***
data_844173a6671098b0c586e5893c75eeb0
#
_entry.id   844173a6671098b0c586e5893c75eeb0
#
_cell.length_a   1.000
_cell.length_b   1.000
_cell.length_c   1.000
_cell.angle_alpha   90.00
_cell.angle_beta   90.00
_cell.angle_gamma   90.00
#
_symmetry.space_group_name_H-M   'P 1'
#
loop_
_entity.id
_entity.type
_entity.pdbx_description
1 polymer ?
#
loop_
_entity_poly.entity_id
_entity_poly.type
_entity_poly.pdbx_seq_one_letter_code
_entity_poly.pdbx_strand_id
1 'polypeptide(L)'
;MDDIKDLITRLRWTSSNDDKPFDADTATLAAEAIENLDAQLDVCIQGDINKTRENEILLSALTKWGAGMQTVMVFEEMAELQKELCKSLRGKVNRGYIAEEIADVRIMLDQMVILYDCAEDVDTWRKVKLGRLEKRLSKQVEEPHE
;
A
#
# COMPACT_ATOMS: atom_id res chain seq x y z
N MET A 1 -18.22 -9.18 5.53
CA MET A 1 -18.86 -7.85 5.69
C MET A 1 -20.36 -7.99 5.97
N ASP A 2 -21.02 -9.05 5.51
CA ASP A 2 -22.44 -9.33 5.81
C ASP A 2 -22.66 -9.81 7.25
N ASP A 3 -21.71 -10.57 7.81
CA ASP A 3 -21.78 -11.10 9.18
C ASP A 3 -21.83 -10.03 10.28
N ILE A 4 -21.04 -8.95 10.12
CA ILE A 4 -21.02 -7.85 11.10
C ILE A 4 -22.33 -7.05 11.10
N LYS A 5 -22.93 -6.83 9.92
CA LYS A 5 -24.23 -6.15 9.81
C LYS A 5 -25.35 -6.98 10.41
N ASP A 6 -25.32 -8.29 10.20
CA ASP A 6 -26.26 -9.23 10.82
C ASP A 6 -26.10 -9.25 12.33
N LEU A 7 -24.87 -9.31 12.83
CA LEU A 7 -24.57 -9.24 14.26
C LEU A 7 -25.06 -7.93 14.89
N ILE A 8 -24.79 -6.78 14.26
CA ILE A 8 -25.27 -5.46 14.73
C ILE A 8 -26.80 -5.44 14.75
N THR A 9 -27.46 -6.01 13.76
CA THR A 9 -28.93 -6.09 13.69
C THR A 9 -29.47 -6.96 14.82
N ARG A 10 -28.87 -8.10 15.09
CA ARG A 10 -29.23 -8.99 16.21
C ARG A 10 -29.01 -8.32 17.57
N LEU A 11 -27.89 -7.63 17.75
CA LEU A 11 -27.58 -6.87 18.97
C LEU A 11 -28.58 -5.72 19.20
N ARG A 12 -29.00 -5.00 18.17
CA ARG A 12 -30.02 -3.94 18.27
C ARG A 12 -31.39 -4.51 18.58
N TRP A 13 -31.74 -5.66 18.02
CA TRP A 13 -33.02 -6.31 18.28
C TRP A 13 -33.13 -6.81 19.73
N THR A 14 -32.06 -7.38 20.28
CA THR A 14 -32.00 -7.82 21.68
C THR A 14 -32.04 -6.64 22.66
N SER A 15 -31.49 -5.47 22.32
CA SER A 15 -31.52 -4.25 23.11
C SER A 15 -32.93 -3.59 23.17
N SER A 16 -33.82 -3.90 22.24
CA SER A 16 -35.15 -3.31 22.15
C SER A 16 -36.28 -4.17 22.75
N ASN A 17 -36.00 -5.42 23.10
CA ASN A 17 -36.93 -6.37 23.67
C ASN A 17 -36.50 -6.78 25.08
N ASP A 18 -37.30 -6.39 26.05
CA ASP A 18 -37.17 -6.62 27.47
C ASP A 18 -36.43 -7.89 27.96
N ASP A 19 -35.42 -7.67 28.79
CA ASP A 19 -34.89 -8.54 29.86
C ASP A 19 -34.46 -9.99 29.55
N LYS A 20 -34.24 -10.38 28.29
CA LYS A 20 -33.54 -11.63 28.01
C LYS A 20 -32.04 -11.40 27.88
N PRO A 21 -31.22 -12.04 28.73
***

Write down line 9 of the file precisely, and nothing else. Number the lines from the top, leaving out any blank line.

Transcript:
_cell.angle_beta   90.00